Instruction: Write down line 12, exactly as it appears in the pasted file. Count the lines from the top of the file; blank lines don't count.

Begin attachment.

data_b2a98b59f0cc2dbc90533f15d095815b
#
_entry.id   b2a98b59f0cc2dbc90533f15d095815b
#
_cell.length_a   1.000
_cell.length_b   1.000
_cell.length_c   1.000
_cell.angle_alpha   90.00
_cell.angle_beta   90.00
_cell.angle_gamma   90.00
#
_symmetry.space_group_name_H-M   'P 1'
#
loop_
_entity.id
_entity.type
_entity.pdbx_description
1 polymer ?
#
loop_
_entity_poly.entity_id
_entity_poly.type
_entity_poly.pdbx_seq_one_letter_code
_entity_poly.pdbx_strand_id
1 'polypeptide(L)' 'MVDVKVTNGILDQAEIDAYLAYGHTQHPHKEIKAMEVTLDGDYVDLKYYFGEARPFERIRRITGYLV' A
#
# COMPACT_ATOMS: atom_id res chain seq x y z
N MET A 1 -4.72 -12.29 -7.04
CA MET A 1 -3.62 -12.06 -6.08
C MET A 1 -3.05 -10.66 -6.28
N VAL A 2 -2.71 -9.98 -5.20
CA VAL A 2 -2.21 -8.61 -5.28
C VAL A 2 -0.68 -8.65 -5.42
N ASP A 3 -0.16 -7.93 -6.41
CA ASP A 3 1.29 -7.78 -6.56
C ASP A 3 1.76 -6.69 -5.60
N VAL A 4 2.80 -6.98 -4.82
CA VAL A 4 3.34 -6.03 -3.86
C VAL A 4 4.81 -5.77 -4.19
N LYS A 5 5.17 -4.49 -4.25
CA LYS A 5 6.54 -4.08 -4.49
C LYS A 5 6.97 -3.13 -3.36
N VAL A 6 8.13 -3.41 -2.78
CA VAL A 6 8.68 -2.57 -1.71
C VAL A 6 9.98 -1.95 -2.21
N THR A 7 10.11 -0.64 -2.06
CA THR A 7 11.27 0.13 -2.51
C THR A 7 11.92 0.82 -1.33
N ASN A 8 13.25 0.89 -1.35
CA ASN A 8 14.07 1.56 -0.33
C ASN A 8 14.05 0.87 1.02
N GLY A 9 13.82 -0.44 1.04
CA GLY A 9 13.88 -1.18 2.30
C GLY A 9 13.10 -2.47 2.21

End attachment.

_symmetry.space_group_name_H-M   'P 1'